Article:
Paraquat is one of the most widely used herbicides in the world. It is also one of the most dangerous.
Scientists have long known that paraquat, often referred to as Gramoxone, is acutely toxic. Paraquat is so toxic, in fact, that a single sip of the herbicide can kill an adult. But in recent years, evidence has accumulated showing that repeated exposure to paraquat in low doses may be linked to the development of Parkinson’s disease. According to one study, exposure to paraquat increases the risk of Parkinson’s by 150 percent.
More than 60 countries have banned the use of paraquat. However, the U.S. Environmental Protection Agency (EPA) has done little to restrict its use, despite growing health concerns and legal challenges over the herbicide’s connection to Parkinson’s. Syngenta, the main producer of paraquat, denies that there is a definitive link between paraquat and Parkinson’s.
But with paraquat use increasing in the U.S., agricultural workers and farmers continue to face exposure risks. Many have already filed lawsuits claiming that they developed Parkinson’s disease as a result of exposure to paraquat, and that Syngenta failed to warn about this serious risk.
How Is Paraquat Used?
Paraquat is widely used by farmers in the production of crops, including corn, soy, cotton, peanuts, wheat, almonds, strawberries, grapes, sweet potatoes, and others. Its use has doubled over the past decade and is expected to grow due to its effectiveness on “superweeds” that have developed resistance to glyphosate (i.e. Roundup). It can also be used for the desiccation of crops, such as cotton, prior to harvest. In total, farmers apply more than 10 million pounds of paraquat each year.
Because of its toxicity, the EPA classifies paraquat as a “restricted use pesticide.” Only certified applicators who undergo EPA-approved training are able to use paraquat products. There are no homeowner uses for paraquat and the herbicide may not be applied in residential areas or around schools, parks, golf courses, or playgrounds.
What is the Scientific Link Between Paraquat and Parkinson’s Disease?
Numerous scientific studies have linked paraquat to Parkinson’s. A large 2011 study of U.S. farmers found that those who used paraquat were twice as likely to develop Parkinson’s disease as those who didn’t use the chemical. Other research has found that cumulative exposure over long periods increases the risk of developing Parkinson’s. Data published by Louisiana State University shows that a person’s zip code and proximity to cropland where paraquat is applied correlates with the risk of developing Parkinson’s.
Scientists believe that a deficit of the neurotransmitter dopamine causes Parkinson’s. Studies have demonstrated that paraquat can kill dopamine-producing nerve cells in the brain. Inhaling paraquat, which could happen if workers come into contact with aerosolized droplets during crop spraying, gives it a direct pathway to the brain, say researchers at the University of Rochester. However, paraquat could also end up in the brain after ingestion or skin exposure. The CDC notes that, once paraquat enters the body, it is distributed to all areas of the body.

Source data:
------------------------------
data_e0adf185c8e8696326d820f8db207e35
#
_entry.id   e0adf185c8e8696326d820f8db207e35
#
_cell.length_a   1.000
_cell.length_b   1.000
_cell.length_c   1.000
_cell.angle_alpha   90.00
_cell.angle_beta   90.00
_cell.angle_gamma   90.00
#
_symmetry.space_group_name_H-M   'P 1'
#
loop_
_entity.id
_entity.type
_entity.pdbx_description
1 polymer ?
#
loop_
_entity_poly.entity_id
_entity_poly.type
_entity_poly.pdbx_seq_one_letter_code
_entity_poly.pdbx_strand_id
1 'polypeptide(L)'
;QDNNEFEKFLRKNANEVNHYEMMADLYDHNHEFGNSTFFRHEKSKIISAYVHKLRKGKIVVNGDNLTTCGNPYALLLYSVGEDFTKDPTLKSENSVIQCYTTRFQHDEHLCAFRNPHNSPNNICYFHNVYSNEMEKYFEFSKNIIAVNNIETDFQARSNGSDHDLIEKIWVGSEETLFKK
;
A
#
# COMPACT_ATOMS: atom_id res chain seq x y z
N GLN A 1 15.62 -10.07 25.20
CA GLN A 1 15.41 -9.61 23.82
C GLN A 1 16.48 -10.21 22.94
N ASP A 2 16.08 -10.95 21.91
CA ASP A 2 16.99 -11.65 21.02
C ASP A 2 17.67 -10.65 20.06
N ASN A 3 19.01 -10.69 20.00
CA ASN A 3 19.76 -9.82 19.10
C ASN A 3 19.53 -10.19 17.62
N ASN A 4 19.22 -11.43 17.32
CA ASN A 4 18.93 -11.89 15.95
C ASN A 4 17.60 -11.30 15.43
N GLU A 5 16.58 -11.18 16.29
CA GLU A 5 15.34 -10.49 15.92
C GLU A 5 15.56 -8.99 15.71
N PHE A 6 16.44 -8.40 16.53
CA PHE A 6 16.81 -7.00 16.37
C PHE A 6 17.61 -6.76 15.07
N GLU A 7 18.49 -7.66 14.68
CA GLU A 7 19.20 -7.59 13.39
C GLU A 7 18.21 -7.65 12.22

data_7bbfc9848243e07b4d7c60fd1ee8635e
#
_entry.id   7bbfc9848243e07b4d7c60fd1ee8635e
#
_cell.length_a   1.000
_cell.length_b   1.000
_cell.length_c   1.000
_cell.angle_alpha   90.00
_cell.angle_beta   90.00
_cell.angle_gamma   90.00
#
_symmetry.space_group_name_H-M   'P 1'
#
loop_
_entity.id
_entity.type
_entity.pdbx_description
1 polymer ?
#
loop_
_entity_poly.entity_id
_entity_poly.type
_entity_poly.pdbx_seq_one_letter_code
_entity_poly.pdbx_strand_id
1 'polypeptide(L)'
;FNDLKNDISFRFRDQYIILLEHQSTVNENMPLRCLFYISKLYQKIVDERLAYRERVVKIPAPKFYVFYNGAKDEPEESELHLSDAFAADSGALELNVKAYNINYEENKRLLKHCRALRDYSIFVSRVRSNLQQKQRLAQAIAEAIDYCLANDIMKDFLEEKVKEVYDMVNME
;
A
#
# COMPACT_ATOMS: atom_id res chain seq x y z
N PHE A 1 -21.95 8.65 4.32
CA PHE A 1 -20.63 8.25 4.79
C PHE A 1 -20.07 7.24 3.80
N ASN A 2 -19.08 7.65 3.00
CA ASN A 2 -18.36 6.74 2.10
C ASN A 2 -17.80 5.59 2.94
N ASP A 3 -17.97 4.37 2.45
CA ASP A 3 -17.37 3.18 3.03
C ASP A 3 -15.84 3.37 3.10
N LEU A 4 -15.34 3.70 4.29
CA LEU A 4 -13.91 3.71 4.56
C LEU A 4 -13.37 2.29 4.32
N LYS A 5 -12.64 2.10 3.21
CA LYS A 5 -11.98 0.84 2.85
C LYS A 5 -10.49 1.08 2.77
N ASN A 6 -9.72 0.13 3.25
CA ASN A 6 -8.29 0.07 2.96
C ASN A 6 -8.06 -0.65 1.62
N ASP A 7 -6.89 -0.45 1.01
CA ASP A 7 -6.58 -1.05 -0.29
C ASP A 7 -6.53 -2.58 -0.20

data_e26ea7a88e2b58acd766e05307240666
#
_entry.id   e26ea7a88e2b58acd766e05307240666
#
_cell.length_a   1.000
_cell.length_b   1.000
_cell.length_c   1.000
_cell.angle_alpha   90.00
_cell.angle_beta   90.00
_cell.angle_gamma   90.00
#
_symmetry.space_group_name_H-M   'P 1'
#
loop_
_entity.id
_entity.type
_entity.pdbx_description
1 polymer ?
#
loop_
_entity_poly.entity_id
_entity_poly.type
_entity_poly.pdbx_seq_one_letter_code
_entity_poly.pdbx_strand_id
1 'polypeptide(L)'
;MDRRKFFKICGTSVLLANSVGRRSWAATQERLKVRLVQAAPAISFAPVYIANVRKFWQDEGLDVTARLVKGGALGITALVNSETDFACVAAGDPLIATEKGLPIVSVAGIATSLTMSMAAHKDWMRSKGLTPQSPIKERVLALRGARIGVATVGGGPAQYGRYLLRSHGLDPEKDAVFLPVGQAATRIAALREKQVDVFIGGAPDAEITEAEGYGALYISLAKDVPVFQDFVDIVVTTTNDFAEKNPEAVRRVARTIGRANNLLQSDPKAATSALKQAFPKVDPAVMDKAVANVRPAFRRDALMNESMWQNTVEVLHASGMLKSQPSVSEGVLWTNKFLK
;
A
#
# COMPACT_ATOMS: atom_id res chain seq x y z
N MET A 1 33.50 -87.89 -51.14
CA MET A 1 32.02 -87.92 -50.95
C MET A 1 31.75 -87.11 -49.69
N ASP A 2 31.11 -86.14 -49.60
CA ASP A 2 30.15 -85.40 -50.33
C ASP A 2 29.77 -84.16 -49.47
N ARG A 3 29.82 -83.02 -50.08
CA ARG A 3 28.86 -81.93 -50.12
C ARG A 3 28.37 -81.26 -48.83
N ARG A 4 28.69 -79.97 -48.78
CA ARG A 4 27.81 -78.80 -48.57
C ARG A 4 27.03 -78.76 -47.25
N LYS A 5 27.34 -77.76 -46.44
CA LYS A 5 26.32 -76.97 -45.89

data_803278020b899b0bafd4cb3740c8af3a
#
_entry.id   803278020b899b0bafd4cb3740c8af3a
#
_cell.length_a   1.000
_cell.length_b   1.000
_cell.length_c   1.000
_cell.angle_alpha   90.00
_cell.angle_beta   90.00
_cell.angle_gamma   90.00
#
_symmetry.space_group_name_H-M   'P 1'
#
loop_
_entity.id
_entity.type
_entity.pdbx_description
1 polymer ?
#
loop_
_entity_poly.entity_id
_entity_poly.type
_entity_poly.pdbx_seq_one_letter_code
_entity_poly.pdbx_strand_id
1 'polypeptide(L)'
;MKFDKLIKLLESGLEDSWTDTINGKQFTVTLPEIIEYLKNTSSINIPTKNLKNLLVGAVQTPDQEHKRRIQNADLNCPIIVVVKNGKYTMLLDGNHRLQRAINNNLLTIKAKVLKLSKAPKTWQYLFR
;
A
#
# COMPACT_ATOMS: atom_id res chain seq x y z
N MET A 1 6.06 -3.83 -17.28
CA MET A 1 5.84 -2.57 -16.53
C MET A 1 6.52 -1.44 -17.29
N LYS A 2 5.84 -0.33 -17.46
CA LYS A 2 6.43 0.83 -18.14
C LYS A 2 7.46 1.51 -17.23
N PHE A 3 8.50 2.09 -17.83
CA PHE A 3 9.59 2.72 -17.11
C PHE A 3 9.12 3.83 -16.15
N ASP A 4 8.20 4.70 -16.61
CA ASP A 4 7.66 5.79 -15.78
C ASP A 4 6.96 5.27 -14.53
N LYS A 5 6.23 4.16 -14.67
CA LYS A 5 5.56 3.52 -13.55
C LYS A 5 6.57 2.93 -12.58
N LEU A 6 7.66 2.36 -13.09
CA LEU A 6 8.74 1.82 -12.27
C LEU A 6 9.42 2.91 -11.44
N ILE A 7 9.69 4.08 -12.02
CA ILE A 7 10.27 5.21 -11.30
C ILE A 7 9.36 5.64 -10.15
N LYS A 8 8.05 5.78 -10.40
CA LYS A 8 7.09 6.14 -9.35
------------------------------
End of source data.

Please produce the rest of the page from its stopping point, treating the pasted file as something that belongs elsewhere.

Who Is at Risk of Developing Parkinson’s From Paraquat Exposure?
Farmers and agricultural workers who work directly with and around paraquat are at the greatest risk of being exposed to paraquat. Exposure is most likely to occur in the following ways:
- Mixing or loading paraquat
- Spraying paraquat
- Maintaining tanks and equipment used to spray paraquat
- Spending time in fields where paraquat was sprayed
Exposure risks are not limited to people involved in agriculture, though. Evidence also suggests that paraquat can drift from the application site to nearby communities. Thus, people living in agricultural areas may be exposed to paraquat that is applied to crops. Paraquat may contaminate ground or well water and even contaminate fruits, vegetables, nuts, and grains that are sold to the public.
Do I Qualify for a Paraquat Lawsuit?
Plaintiffs across the country have filed lawsuits claiming that they were diagnosed with Parkinson’s disease, and that Syngenta’s paraquat weed killers are to blame. If you suffer from Parkinson’s and believe you were exposed to paraquat as a farmer or licensed pesticide applicator, you may be able to file a lawsuit. A successful lawsuit can provide compensation for medical bills, lost income, pain and suffering, and other losses or hardships.
Morgan & Morgan—America’s largest injury law firm—is proud to fight on behalf of America’s farmers. We’ve previously represented farmers in claims involving Monsanto’s Roundup and Dicamba. We have the strength, resources, and reputation to take on Syngenta, the world’s largest agrochemical company. Contact us and schedule a free case review to learn more about how Morgan & Morgan may be able to help you.